I don't really know what lead up to you grabbing a sharpie and writing foul language on my car. Perhaps you've served in one of the wars our country is now waging. Perhaps a family member is there now, or maybe you've even lost friends or family to the horror of war. I'm going to give you the benefit of the doubt and assume you're not one of my neighbors. I just can't stand to think that someone who knows me would be so hateful. Whatever the reason, you're carrying around a lot of anger, and decided to take it out on an unsuspecting stranger. You know what, I'm not holding it against you. You have a first amendment right, just like I do. Maybe you were hoping to provoke anger in my heart towards those who support or fight in wars. Perhaps you made certain assumptions about me as an individual based on my political views. I just feel sorry for you. It makes me sad that you're so close-minded and angry that you can't have a conversation with another person who looks at the world differently than you do. You've been reduced to scrawling anonymous filthy language on other people's property.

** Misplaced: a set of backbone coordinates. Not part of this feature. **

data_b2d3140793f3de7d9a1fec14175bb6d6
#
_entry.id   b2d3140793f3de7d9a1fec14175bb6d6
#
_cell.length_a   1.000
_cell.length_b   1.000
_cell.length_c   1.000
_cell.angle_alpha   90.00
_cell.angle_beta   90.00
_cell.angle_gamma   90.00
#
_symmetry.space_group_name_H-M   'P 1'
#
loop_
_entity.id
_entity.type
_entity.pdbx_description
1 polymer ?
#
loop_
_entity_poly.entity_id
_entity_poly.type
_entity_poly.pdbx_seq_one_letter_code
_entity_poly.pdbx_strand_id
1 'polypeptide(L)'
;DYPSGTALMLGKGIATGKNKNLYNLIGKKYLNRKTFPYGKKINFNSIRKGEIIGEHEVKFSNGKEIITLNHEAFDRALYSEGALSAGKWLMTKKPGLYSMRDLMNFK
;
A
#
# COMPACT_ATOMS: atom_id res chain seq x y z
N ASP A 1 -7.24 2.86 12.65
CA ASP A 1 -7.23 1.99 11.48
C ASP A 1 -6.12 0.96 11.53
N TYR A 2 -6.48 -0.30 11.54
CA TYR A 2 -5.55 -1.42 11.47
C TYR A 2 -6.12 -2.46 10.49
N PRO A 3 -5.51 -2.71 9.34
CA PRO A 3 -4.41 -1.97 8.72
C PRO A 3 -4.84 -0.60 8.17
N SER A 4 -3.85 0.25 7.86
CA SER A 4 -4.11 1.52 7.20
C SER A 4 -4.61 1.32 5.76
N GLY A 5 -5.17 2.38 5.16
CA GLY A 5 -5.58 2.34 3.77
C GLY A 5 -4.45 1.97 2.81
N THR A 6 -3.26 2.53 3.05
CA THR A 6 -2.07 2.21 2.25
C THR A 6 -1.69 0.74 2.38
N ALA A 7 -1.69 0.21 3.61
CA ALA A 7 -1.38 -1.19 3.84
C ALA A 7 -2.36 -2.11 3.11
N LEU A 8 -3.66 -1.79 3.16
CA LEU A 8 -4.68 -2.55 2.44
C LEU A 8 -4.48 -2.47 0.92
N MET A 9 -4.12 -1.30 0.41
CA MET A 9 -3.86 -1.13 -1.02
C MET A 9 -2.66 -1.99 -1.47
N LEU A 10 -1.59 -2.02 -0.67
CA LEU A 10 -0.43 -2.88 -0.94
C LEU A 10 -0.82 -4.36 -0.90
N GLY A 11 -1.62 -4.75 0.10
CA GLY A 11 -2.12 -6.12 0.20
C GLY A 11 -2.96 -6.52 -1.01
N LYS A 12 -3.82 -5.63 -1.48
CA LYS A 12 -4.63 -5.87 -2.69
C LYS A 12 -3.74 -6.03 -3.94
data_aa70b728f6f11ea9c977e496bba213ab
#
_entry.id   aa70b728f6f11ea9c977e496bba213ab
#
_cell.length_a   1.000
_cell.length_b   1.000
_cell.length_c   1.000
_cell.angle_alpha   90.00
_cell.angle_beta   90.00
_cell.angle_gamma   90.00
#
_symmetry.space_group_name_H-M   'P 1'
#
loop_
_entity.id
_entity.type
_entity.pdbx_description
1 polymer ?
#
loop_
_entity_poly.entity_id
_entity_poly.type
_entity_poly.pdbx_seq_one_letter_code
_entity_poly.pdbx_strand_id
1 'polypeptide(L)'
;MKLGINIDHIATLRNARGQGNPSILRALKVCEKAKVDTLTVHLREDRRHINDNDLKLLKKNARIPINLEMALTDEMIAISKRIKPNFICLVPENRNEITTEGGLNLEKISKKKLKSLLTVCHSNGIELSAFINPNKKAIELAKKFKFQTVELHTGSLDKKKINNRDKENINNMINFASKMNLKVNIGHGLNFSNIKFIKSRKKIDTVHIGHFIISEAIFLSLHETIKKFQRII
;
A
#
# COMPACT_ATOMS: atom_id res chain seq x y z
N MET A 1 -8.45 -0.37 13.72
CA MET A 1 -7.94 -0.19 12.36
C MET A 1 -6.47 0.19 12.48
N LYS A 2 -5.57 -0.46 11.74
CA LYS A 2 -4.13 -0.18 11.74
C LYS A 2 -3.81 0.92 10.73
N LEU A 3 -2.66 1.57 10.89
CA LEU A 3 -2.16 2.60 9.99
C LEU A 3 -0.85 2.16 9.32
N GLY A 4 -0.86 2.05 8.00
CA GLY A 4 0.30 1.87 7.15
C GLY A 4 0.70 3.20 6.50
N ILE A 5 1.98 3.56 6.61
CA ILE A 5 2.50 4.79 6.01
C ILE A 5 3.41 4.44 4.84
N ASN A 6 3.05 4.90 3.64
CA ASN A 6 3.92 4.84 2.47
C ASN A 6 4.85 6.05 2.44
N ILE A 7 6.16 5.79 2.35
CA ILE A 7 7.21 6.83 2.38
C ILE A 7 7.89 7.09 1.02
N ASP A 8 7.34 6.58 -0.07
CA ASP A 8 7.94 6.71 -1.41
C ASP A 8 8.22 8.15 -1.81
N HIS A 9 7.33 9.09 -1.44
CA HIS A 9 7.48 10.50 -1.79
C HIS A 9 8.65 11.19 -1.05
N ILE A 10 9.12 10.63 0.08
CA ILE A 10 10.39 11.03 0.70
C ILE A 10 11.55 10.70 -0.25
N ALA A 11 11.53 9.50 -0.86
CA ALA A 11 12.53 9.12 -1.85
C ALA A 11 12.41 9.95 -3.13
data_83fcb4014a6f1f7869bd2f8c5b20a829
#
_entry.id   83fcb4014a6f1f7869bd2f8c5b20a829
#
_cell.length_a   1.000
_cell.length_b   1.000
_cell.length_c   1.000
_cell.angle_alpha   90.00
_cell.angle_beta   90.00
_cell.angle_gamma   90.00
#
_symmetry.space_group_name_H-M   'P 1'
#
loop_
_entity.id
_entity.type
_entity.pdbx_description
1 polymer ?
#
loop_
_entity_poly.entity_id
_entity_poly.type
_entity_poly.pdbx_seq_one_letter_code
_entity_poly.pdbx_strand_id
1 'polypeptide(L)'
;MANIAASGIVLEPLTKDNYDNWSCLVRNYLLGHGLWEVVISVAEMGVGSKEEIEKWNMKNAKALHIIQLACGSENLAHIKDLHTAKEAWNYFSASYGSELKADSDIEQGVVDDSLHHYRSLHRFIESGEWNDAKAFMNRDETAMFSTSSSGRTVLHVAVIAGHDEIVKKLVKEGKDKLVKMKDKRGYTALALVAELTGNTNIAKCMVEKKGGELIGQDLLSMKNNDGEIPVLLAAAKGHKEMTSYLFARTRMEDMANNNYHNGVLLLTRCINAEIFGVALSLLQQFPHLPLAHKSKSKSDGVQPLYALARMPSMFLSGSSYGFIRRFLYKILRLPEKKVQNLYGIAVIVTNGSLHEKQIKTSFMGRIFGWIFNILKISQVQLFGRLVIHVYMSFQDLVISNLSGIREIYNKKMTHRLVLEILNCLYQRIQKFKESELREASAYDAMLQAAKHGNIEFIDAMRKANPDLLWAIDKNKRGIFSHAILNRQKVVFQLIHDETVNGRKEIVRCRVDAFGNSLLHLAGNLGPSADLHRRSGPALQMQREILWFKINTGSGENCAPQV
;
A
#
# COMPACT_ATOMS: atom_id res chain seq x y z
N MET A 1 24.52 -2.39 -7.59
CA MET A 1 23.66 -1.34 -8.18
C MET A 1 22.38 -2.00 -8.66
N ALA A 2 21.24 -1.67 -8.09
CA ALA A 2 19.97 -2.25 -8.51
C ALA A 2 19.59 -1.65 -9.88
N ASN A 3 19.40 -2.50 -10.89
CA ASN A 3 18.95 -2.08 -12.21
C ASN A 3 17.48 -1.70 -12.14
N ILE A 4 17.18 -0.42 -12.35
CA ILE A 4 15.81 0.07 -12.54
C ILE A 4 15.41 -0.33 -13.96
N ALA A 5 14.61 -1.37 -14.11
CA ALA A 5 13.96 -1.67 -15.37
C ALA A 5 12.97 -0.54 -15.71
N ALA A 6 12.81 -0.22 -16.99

Surely you saw the carseats and toys inside my car, signs that young children would see your handywork. I'm sure you didn't care about that. Maybe you even have your own kids. If they saw what you were doing, how would you answer their questions? "Well son, I had to deface their property because those people are unpatriotic cowards who don't care about our soldiers." Well, I had to answer some questions from my son too. And you know what I got to tell him about your actions and who you were? "Well son, someone wrote some mean words on our car and we don't know who it was because they were too scared to sign their name." You may think I'm guilty of treason and think I don't deserve to be an American, but at least when I put my opinion out there for the world to see, I don't do it anonymously. And you know what else? I'm going to put another sticker with the same sentiments right back in place of the old one.